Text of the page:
The proof can be heard in Amerie's 12-inch single, "Why Don't We Fall In Love." Leaked to radio in the spring of 2002, "Why Don't We Fall in Love" exploded, creating a strong buzz and heavy anticipation for Amerie's album. It's no wonder why the public and the programmers responded so enthusiastically. Laced with a sultry undercurrent, fueled by an uplifting message about finding your soulmate and being in love with your dreams, meanwhile propelled by Amerie's rock steady vocals, "Why Don't We Fall In Love" is more than a hot track; it's the opening salvo from a singer who has elevated the stakes for hip-hop soul.
What's remarkable about Amerie's rise is how fast it's occurred. She and Rich (whose previous credits include Mary J. Blige) began laying down the foundation for the album just two years ago, and now All I Have is showing the world just how much Amerie has got to give. "It's been pretty amazing," she admits. "We really worked hard on those songs and just let our creativity go. I guess this is what happens when you're focused, have good people around you, and trust your heart and your instincts."
Amerie's mother is from Korea and her dad is an African-American from North Philly. Amerie was raised in a military family, so the family moved often; she lived on bases from Alaska to Germany. The traveling stopped when the family moved to Virginia, and Amerie to Washington DC, which she has called home for several years.
Through her mother, who is a painter, singer, and classical pianist, Amerie was exposed to the arts. Bolstered by those influences, Amerie began gravitating towards pop and R&B, getting into Madonna, Mary J. Blige, Toni Braxton and Whitney Houston. Along with a healthy dose of divas and classical composers, Amerie dipped into her father's old soul collection. As she puts it, "My taste was pretty well-rounded."
With the love of music and the desire to perform driving her, Amerie started studying dance, and in the 3rd grade, began to enter talent shows, which she continued to do throughout high school. After high school graduation, Amerie's family moved from Alaska to the East Coast, and once she had settled into her new hometown, Amerie decided to take her dreams to the next level; she began looking for an opportunity to get into the music business. "Being in DC offered me more opportunities for singing and meeting other musicians," Amerie explains. Not only was she trying to break into the industry, but Amerie was also attending prestigious Georgetown University, where she graduated with a degree in English and Fine Arts.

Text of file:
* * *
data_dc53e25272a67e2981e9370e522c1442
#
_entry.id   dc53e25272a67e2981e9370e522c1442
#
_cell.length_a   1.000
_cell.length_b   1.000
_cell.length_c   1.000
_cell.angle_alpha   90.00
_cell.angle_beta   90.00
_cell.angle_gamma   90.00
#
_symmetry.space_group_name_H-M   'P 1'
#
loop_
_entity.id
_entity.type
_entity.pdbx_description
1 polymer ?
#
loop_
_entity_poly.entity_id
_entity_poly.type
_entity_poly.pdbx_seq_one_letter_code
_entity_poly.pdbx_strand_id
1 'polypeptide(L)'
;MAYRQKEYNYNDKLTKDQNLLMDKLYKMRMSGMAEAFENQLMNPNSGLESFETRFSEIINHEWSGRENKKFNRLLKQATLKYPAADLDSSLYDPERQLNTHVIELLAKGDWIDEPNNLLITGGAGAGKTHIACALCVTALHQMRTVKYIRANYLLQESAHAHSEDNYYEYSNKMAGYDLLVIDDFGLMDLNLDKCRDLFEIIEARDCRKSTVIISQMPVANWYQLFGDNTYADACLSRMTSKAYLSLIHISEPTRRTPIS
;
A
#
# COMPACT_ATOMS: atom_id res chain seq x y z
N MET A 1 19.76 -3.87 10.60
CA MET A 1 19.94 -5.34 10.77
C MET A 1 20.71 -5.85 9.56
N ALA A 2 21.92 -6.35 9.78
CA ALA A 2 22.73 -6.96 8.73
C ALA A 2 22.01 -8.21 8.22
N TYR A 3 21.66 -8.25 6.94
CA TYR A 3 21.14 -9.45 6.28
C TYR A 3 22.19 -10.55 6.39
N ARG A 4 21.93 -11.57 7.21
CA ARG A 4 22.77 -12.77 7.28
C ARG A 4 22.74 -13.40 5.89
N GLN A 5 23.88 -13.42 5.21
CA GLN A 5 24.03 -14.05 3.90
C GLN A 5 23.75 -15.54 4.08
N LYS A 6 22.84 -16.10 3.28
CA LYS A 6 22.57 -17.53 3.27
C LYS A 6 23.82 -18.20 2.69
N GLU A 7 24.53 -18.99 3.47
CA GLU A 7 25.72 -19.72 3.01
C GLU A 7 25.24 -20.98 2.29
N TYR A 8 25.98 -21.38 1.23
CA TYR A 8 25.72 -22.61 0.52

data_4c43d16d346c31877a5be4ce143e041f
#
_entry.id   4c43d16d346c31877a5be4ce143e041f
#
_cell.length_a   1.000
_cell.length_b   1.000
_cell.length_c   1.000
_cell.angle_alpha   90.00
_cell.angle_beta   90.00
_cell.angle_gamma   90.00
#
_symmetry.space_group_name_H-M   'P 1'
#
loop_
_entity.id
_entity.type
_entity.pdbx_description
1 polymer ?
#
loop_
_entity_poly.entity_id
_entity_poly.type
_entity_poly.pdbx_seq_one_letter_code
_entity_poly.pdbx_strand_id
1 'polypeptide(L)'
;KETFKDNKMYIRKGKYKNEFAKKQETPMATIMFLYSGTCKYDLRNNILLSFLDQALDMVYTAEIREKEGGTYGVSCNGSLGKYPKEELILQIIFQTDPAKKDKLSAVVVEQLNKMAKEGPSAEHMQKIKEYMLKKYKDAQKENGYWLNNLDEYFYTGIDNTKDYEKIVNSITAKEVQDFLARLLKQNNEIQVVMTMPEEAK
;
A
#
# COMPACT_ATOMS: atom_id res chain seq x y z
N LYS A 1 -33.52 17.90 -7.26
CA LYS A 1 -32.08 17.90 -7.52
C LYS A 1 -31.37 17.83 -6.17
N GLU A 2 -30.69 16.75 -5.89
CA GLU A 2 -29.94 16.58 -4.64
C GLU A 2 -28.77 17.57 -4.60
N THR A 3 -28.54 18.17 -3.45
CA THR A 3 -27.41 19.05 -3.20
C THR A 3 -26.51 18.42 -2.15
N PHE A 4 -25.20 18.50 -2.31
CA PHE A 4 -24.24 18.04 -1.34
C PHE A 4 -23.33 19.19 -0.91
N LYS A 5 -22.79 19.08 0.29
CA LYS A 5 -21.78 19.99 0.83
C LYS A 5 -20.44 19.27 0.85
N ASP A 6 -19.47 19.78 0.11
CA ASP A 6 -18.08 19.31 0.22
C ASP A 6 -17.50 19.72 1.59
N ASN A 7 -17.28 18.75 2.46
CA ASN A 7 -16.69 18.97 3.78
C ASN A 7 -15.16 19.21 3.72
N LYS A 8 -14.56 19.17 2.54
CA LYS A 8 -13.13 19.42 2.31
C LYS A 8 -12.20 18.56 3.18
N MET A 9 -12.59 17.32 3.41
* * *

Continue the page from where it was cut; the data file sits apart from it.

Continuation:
Through a friend, Amerie was introduced to DC native Rich, whose production skills had already caught the ears of noted industry heavyweights Jeff Burroughs and Darryl Williams of Rise Entertainment and Edwin Holmes of EHM. Rich and Amerie got together, meeting for the first time in a McDonald's parking lot. "Not too glamorous, huh?" Amerie laughs. After Amerie heard Rich's tracks, and Rich heard her sing, the work began. Quickly she and Rich realized that they not only had common goals, but great creative chemistry as well. "We would just sit and brainstorm and it just flowed from there," she remembers. One song became two, two became three, and three grew to five, becoming a demo. Within months, that demo made its way to Columbia Records, where Amerie was immediately offered a deal. Soon, she was not only recording her own album, but also working on collaborations with labelmates Nas and Royce da 5' 9". "Writing on those songs, along with recording them, was a great experience for me," she says. "It really felt good to work with such respected artists."
From the moment Amerie entered the studio to record All I Have, she knew that she wanted to unleash a sound that was gritty, yet melodic. Pretty, yet tough. Something different, yet something familiar enough to entice listeners. Together, they married Rich's hard-edged beats and well-crafted melodies to Amerie's soaring vocals. You can hear the result in songs like the single, "Talkin' To Me." With its slinky steely guitars, an insistent groove, and Amerie's lilting vocal style, "Talkin' To Me" is a song that Amerie modestly describes as "'infectious.' It's about that chemistry you have with someone without even speaking." Then she adds, "There's a fresh feel to it; it's very cool and laid-back." The album offers smooth and jazzy love ballads like "Nothin' Like Loving You," while keeping the emotional level high with tracks like the edgy "I Just Died," which, as Amerie tells it, "is about a passion that is like no other."